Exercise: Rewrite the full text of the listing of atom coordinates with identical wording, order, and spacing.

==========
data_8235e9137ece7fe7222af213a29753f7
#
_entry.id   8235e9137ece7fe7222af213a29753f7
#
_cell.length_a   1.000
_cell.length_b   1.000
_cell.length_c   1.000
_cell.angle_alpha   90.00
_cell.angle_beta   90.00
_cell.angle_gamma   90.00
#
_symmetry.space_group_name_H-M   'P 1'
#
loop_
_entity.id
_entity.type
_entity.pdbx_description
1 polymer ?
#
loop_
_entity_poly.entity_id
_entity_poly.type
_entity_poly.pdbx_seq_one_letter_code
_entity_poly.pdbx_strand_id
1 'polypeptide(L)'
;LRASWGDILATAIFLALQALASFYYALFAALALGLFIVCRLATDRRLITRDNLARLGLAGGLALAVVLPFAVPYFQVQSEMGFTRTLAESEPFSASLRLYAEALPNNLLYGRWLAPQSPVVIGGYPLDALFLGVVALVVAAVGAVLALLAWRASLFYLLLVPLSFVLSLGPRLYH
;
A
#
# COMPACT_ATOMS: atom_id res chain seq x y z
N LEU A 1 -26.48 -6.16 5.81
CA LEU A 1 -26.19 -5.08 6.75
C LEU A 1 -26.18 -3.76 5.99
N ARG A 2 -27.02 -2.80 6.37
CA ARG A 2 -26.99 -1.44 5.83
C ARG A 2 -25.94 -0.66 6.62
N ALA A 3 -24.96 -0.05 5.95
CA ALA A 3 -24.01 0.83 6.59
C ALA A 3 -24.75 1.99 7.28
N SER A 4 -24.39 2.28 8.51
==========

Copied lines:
data_8235e9137ece7fe7222af213a29753f7
#
_entry.id   8235e9137ece7fe7222af213a29753f7
#
_cell.length_a   1.000
_cell.length_b   1.000
_cell.length_c   1.000
_cell.angle_alpha   90.00
_cell.angle_beta   90.00
_cell.angle_gamma   90.00
#
_symmetry.space_group_name_H-M   'P 1'
#
loop_
_entity.id
_entity.type
_entity.pdbx_description
1 polymer ?
#
loop_
_entity_poly.entity_id
_entity_poly.type
_entity_poly.pdbx_seq_one_letter_code
_entity_poly.pdbx_strand_id
1 'polypeptide(L)'
;LRASWGDILATAIFLALQALASFYYALFAALALGLFIVCRLATDRRLITRDNLARLGLAGGLALAVVLPFAVPYFQVQSEMGFTRTLAESEPFSASLRLYAEALPNNLLYGRWLAPQSPVVIGGYPLDALFLGVVALVVAAVGAVLALLAWRASLFYLLLVPLSFVLSLGPRLYH
;
A
#
# COMPACT_ATOMS: atom_id res chain seq x y z
N LEU A 1 -26.48 -6.16 5.81
CA LEU A 1 -26.19 -5.08 6.75
C LEU A 1 -26.18 -3.76 5.99
N ARG A 2 -27.02 -2.80 6.37
CA ARG A 2 -26.99 -1.44 5.83
C ARG A 2 -25.94 -0.66 6.62
N ALA A 3 -24.96 -0.05 5.95
CA ALA A 3 -24.01 0.83 6.59
C ALA A 3 -24.75 1.99 7.28
N SER A 4 -24.39 2.28 8.51